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# Prerequisites for building software/conda packages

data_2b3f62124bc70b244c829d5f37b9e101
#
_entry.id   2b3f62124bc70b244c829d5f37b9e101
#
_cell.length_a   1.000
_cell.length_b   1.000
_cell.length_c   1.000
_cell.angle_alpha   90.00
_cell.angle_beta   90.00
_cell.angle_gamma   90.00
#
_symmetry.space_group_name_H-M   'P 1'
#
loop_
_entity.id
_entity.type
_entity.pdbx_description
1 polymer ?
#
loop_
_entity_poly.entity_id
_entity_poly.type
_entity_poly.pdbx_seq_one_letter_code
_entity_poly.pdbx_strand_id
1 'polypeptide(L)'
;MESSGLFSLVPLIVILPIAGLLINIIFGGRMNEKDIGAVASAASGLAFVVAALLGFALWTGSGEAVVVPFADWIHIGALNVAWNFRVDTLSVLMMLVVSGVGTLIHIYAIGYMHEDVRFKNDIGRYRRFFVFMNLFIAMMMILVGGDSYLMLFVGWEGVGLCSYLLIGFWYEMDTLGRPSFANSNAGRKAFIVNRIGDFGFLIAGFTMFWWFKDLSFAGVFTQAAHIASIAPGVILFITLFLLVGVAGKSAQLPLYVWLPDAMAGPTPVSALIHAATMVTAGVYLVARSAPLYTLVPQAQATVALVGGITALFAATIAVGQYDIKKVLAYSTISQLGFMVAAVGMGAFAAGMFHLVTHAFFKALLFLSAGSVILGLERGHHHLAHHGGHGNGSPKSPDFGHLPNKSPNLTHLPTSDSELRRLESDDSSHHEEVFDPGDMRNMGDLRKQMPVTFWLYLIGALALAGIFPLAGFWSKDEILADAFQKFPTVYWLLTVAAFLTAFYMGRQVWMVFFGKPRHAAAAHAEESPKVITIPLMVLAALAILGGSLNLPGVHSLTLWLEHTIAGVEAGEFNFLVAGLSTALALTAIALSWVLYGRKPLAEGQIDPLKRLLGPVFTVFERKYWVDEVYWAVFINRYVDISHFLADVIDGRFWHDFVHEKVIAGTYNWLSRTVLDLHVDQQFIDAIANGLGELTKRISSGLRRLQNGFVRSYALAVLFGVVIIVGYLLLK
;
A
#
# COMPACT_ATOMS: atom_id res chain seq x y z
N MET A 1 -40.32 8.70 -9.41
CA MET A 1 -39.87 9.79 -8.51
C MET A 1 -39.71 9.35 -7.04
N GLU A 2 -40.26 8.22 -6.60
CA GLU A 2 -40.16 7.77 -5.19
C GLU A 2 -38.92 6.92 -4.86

.footnote[Tip: press `P` to view the presenter notes] ??? Presenter notes contain extra information which might be useful if you intend to use these slides for teaching. Press `P` again to switch presenter notes off Press `C` to create a new window where the same presentation will be displayed. This window is linked to the main window. Changing slides on one will cause the slide to change on the other. Useful when presenting. --- ### <i class="far fa-question-circle" aria-hidden="true"></i><span class="visually-hidden">question</span> Questions - What does 'installing a software' means on a Linux architecture? - Why my compilations always fail? - How to solve common compiling and installation issues? --- ### <i class="fas fa-bullseye" aria-hidden="true"></i><span class="visually-hidden">objectives</span> Objectives - Learn how to compile and install tools using standard procedures. - Learn needed tricks to write conda build.sh files. --- class: left, enlarge120 ### Environment variables ```sh $ MY_NAME="Bobby" $ echo $MY_NAME Bobby ``` ```sh $ MY_DATE=$(date) $ echo $MY_DATE Wed Feb 14 12:12:21 CET 2018 ``` Use export to make sure the variable is accessible to any script/program you run from the current shell. ```sh $ export MY_DATE=$(date) $ echo $MY_DATE Wed Feb 14 12:12:21 CET 2018 $ bash some_script.sh # some_script.sh will have access to $MY_DATE ``` Many environment variables predefined in a shell: PATH, HOSTNAME, HOME, LANG, USER, ... --- class: left, enlarge120 ### Show me the PATH ```sh $ the_binary --help ``` How does the system knows where to find the binary? PATH is an environment variable defining possible locations of binaries. ```sh $ echo $PATH /usr/local/bin:/bin:/usr/bin:/usr/local/sbin:/usr/sbin:/sbin ``` Paths separated by `:`, ordered list (highest priority first). As all environment variable, you can redefine it: ```sh $ export PATH="/opt/xxx/bin/:$PATH" $ echo $PATH /opt/xxx/bin/:/usr/local/bin:/bin:/usr/bin:/usr/local/sbin:/usr/sbin:/sbin ``` --- class: left, enlarge120 ### Show me the PATH The command `which` lets you know which binary will be used by your shell. ```sh $ which the_binary /opt/xxx/bin/the_binary ``` It throws an error if the binary is not "in the PATH". ```sh $ export PATH="/usr/bin/" $ echo $PATH /usr/bin ``` ```sh $ which the_binary /usr/bin/which: no the_binary in (/usr/bin) ``` --- class: left, enlarge120 ### Thinking outside the PATH What if you want to run a binary only located in the current working directory? ```sh $ ls my_binary $ my_binary --help bash: my_binary: command not found... ``` You need to add `./` to explicitly tell the shell to run the file from working directory: ```sh $ ./my_binary --help It works! ``` `./` is just the relative path to `my_binary`, it could be a more complicated one, or an absolute path: ```sh $ ../somewhere/my_binary --help It works! $ /home/someone/womewhere/my_binary --help It works! ``` --- class: left, enlarge120 ### Installing a single binary Just a single executable file (binary, script). You only need to copy it to a `bin` directory and make sure permissions are set: ```sh $ cp the_binary /usr/local/bin $ chmod a+x /usr/local/bin/the_binary ``` Other possible `bin` directories: ```sh /bin = reserved for system /usr/bin = installed by package manager (apt, yum, ...) /usr/local/bin = manually installed binaries /opt/xxx/bin = manually installed binaries (xxx=path) /yyy/bin = a bin directory wherever you like (yyy=path) ``` .center[.footnote[If you install a precompiled binary, make sure that it was compiled for the same architecture as your system (e.g. x86_64)]] --- class: left, enlarge120 ### Compiling a single binary In the following slides we consider a program written in `C`. Usually, compilation is done with `make`. ```sh $ ls Makefile my_program.c ``` ```sh $ make ``` ```sh $ ls Makefile my_program.c my_binary ``` `make` will read the instructions defined in the file `Makefile` and run the compiler automatically to produce the binary. You can then copy the binary to a bin dir. Some exotic tools come with other scripts or methods for compiling, read the README or INSTALL files. --- class: left, enlarge120 ### Compiling a library Libraries are reusable chunks of code. They are not executable as is. They are compiled similarly as binaries. ```sh $ ls Makefile my_lib.c my_lib.h ``` ```sh $ make ``` ```sh $ ls Makefile my_lib.c my_lib.h libmy.so.1.2.8 ``` `.h` files are code files defining which functions are provided by the library. `.so` are compiled binary code. Their file name structure is important: `libXXXX.so.version`. --- class: left, enlarge120 ### Installing a library ```sh $ cp libmy.so.1.2.8 /usr/local/lib/ ``` Some symbolic links need to be created: ```sh $ ln -s /usr/local/lib/libmy.so.1.2.8 /usr/local/lib/libmy.so $ ln -s /usr/local/lib/libmy.so.1.2.8 /usr/local/lib/libmy.so.1 ``` You also need to install `headers` in a `include` dir: ```sh $ cp my_lib.h /usr/local/include/ ``` Other possible `lib` (or `lib64`) directories (same principle for `include`): ```sh /lib(64) = reserved for system /usr/lib(64) = installed by package manager (apt, yum, ...) /usr/local/lib(64) = manually installed /opt/xxx/lib(64) = manually installed (xxx=path) /yyy/lib(64) = a lib directory wherever you like (yyy=path) ``` --- class: left, enlarge120 ### make install Copying/symlinking manually each file is painful. Running `make install` usually install everything automatically for you. ```sh $ make $ make install ``` By default, installs to `/usr/local`. We will see how to change this later. --- class: left, enlarge120 ### Compiling a binary that uses an external library For example, if your program relies on `zlib` to read or create gzipped files. `make` needs to know where are the `.h` and `.so` files to compile your program properly. Usually, a script named 'configure' is distributed with the program sources. ```sh $ ls configure Makefile my_program.c ``` This script explores the filesystem to find the needed `.h` and `.so` files. You can then run `make` and `make install` as usual. ```sh $ ./configure $ make $ make install ``` Sometimes, `configure` is replaced by another software like cmake. --- class: left, enlarge120 ### Playing with ./configure You can pass many options to the `configure` script. A very common one is `--prefix` which allows to change the installation directory. ```sh $ ./configure --prefix=/home/somewhere $ make $ make install ``` The binary will be installed in `/home/somewhere/bin/` If you are compiling a library, files will be installed in `/home/somewhere/include/` and `/home/somewhere/lib(64)/` --- class: left, enlarge120 ### Playing with ./configure You can pass many options to the `configure` script. You can often disable or enable some software features this way. ```sh $ ./configure --disable-gpu --enable-greedy-algorithm $ make $ make install ``` --- class: left, enlarge120 ### Playing with ./configure By default, `configure` only searches for `.h` and `.so` files in standard directories (`/usr/`, `/usr/local`). If your program depends on a library installed in an exotic location, you need to specify it. There might be a specific `configure` option. ```sh $ ./configure --zlib-dir=/home/somewhere/zlib/ ``` Or, you can define some standard environment variables: ```sh $ export CFLAGS="-I/home/somewhere/zlib/include $CFLAGS" $ export LDFLAGS="-L/home/somewhere/zlib/lib $LDFLAGS" ``` In some cases, you might need to define additional variables: ```sh $ export CPATH="/home/somewhere/zlib/include:$CPATH" $ export LIBRARY_PATH="/home/somewhere/zlib/lib:$LIBRARY_PATH" ``` --- class: left, enlarge120 ### Playing with ./configure The `CFLAGS` environment variable can also be used for other purposes like enabling some compiler optimisation, predefining some C macro or compiling with debugging symbols. ```sh $ export CFLAGS="-I/home/somewhere/zlib/include -O2 -DDEBUG -g" ``` When you are compiling C++ code, you need to use `CXXFLAGS` instead of `CFLAGS`. --- class: left, enlarge120 ### Shebang The first line of script is called the [shebang](https://en.wikipedia.org/wiki/Shebang_%28Unix%29). ```sh #!/bin/bash ``` It determines how your script will be run when called in a shell. ```sh $ my_script.sh $ # is interpreted as $ /bin/bash /usr/bin/my_script.sh ``` --- class: left, enlarge120 ### Shebang You need to write an absolute path in the shebang. But never do this: ```sh #!/usr/bin/python ``` Because you are not sure /usr/bin/python will always be at this location. Preferred solution: ```sh #!/usr/bin/env python ``` This will ensure to use the `python` found using the PATH environment variable. `/bin/bash` or `/usr/bin/env` are considered to always be present. --- class: left, enlarge120 ### Python/Perl/R packages Installing Python modules consists in placing the source files in the correct path inside the Python installation. For example BioPython code will be installed in `/usr/lib/python3.6/site-packages/Bio/` Some Python modules consists both of Python code and C code that need to be compiled. Python modules are usually installed with specific setup mechanisms that take care of it all for you. ```sh $ pip install my_module ``` ```sh $ cd my_module_src/ $ python setup.py install ``` Perl or R modules are installed in similar ways. --- class: left, enlarge120 ### Common error: Undefined symbol Symptom: you get an `Undefined symbol` while running an installed program. Cause: the program uses a library which is not available in the expected location. To list all the libraries needed by the program and identify the one causing the problem: ```sh $ ldd `which nano` linux-vdso.so.1 (0x00007ffdfb48c000) libmagic.so.1 => not found libncursesw.so.6 => /lib64/libncursesw.so.6 (0x00007f16cbb54000) ``` Make sure the library is correctly installed. If it is installed in an exotic location, use the `LD_LIBRARY_PATH` environment. ```sh $ export LD_LIBRARY_PATH="/home/somewhere/magic/:$LD_LIBRARY_PATH" $ ldd `which nano` linux-vdso.so.1 (0x00007ffdfb48c000) libmagic.so.1 => /home/somewhere/magic/lib/libmagic.so.1 libncursesw.so.6 => /lib64/libncursesw.so.6 (0x00007f16cbb54000) ``` --- ### <i class="fas fa-key" aria-hidden="true"></i><span class="visually-hidden">keypoints</span> Key points - There is a common procedure to compile and install many tools: `./configure && make && make install` - Some exotic tools require adjustements to compile or install properly - Pay attention to INSTALL and README files, and to documentation --- ## Thank you! This material is the result of a collaborative work. Thanks to the [Galaxy Training Network](https://wiki.galaxyproject.org/Teach/GTN) and all the contributors!